O.C. Uchendu1,2 O.S. Ilesanmi3 and A.E. Olumide4

  1. Department of Preventive Medicine and Primary Care, College of Medicine, University of Ibadan.
  2. Department of Community Medicine, University College Hospital, Ibadan.
  3. Department of Community Health, Federal Medical Centre, Owo, Ondo State.
  4. Department of Community Medicine, Bowen University, Iwo


Background: There is increasing interest in the choice of health care providing facility in Nigeria.

Objectives: This study aimed to assess the factors influencing choice and satisfaction with health service providers among local government staff.

Methods: A cross sectional survey of all 312 workers in a Local Government Secretariat in South West Nigeria was done. Chi Square and logistic regression analysis was done.

Results: The mean age was 38.6 ± 7.5 years, 55% were females and 71.7% had tertiary education. The median monthly family income of the respondents was N 28, 000 (N3,000 – N500,000), with 24.4% earning a monthly income of N21, 000 to N30, 000. Many (72.3%) utilized public health facilities attributing the choice to the low cost of services. Respondents who are satisfied with their usual care providing facilities are 12.2 times more likely to have used public facilities than private facilities (95%, CI 3.431 – 43.114). Respondents who described the quality with ease of getting care/short waiting times as being good are 3.9 times more likely to have private facilities as their chosen health care providing facility (95%, CI 1.755 – 8.742). Cost/payment for service is 2.9 times more likely to predict the use of public health facility as the usual health care provider.

Conclusion: Private facilities though costlier do not appear to be providing better services than public facilities. To increase access to health care the cost of services and the waiting time are important factors to address.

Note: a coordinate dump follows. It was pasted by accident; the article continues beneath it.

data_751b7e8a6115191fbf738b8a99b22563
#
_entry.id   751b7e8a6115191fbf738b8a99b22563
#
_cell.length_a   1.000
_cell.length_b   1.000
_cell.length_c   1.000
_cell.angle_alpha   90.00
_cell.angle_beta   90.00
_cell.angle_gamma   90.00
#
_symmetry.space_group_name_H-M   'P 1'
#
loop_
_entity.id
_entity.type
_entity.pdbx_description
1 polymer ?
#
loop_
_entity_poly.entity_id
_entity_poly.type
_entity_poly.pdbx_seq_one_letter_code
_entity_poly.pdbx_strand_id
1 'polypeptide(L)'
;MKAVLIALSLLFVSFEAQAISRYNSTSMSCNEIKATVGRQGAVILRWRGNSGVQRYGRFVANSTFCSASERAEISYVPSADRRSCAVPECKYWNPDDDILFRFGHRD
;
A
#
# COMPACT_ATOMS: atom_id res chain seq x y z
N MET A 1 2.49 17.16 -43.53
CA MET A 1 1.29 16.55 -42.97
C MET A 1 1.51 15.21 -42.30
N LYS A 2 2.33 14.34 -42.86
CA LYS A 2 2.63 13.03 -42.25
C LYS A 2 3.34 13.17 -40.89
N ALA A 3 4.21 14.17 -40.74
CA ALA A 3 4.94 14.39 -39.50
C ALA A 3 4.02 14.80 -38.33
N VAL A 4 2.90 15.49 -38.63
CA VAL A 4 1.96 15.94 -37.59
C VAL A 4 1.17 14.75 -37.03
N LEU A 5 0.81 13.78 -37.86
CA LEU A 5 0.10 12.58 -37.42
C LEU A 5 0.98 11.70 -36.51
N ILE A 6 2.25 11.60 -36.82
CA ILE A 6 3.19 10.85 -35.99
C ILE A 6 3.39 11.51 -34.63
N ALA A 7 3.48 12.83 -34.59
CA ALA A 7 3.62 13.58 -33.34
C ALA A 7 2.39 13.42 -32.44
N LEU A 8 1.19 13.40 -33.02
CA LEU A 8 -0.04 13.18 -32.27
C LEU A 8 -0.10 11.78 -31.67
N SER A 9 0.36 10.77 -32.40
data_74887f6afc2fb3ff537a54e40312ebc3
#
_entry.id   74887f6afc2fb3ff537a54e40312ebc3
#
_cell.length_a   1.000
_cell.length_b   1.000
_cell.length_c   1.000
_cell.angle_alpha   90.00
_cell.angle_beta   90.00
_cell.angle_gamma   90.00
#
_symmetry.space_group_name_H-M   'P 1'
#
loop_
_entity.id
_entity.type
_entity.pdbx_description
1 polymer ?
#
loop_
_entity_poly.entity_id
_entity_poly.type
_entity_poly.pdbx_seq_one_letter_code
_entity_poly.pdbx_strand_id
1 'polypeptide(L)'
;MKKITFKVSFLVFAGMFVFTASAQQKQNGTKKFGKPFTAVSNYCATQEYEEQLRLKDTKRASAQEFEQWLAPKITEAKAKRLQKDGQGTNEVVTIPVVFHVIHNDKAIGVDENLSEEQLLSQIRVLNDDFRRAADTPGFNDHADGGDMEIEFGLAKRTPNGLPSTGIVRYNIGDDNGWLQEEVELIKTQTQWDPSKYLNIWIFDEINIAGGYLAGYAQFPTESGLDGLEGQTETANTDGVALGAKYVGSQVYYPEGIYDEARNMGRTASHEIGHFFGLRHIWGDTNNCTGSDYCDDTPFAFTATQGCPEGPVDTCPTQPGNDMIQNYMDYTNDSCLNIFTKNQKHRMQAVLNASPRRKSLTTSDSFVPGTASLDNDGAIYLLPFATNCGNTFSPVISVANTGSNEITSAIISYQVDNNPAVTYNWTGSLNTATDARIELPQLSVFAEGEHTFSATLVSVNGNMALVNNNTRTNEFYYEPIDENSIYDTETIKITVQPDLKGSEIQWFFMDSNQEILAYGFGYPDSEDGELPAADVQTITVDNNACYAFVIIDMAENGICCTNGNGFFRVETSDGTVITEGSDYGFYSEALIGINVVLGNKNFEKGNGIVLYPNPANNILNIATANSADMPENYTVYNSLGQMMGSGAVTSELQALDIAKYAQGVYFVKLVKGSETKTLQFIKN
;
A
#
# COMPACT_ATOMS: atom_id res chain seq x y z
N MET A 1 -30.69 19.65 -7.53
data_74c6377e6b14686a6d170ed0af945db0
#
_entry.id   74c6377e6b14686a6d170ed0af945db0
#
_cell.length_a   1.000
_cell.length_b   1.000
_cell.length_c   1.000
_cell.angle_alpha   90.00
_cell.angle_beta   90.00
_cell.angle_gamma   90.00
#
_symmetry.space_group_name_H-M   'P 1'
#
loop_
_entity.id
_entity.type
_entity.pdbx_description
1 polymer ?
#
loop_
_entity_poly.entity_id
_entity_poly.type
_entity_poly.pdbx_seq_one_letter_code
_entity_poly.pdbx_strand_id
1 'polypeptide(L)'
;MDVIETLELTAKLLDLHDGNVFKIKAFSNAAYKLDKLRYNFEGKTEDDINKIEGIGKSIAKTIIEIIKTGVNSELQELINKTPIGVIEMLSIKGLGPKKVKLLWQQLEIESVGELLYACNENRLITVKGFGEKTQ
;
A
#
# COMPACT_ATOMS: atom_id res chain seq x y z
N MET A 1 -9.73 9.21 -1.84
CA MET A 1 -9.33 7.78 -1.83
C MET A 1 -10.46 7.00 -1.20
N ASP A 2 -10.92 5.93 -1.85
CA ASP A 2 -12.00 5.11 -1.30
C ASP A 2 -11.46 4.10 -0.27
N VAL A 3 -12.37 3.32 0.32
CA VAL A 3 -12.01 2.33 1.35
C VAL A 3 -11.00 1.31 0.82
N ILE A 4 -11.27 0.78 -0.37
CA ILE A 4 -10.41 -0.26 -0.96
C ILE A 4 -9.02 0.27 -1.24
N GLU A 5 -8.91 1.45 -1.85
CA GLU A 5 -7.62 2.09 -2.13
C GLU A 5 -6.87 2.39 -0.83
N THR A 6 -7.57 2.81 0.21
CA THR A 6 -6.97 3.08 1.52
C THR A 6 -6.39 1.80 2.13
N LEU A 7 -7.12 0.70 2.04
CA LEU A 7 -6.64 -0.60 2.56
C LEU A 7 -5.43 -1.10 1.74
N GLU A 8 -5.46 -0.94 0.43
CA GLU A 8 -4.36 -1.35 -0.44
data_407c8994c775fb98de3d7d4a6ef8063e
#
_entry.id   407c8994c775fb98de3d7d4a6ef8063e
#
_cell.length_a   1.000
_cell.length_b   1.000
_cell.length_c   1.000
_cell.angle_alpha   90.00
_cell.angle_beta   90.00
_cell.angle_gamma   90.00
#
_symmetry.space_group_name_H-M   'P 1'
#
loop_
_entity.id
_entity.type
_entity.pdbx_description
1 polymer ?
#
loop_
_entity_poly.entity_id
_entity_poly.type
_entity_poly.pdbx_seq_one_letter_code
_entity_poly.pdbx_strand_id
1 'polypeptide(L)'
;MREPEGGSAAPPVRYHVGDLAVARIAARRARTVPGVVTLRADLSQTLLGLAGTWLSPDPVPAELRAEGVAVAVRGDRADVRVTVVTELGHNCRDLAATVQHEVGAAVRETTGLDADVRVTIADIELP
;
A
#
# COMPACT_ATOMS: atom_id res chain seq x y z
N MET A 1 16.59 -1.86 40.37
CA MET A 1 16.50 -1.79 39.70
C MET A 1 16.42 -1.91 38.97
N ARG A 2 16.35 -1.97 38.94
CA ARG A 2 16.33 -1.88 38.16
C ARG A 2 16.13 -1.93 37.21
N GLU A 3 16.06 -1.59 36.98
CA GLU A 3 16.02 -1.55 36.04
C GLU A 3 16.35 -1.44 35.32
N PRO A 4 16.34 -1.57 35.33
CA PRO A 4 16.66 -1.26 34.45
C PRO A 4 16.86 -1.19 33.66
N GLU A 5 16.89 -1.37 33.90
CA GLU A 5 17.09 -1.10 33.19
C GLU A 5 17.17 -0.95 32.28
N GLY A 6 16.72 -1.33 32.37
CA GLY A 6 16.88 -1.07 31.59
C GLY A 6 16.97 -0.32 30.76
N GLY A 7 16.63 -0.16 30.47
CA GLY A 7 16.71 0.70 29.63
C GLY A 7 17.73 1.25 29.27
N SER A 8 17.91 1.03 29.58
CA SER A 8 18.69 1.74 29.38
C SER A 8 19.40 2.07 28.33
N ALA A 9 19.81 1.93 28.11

Keywords: Service, Quality, Cost, Choice, Satisfaction


Dr. O.C. Uchendu
Dept. of Community Medicine,
University College Hospital,
Tel: +2348066717229
E-mail: obioma234@yahoo.co.uk


The health care system in Nigeria has a blend of private and public health care providers. In the public sector health care providers are under the three tiers of government; federal (tertiary hospitals and some hospitals in federal institutions like universities), state (state specialist and general hospitals) and local government areas (primary health care centres and health posts). In the private sector, they are broadly categorized into those that provide primary care (general practitioners), those that provide secondary care and those that provide both primary and specialist care. There are also several non-governmental organizations and donor- owned and operated facilities. Unlike in many developed nations, health care in Nigeria is not universally free. According to the Nigeria Demographic and Health survey 2008, majority of women and men have no health insurance coverage (98 and 97 percent, respectively), which means they pay for health care from their pockets.1 Health care service consumers are therefore bound to make the choice of where to receive health care based on some factors. Typically, choice of health care providing facility is based on six types of information: quality of service provided, access to providers (both hospitals and physicians), out-of-pocket costs, health provider communication skills, courtesy, and administrative burden. However, patients perceptions of the quality of services provided is a key factor (along with cost effectiveness) in determining the use of the health care facility.2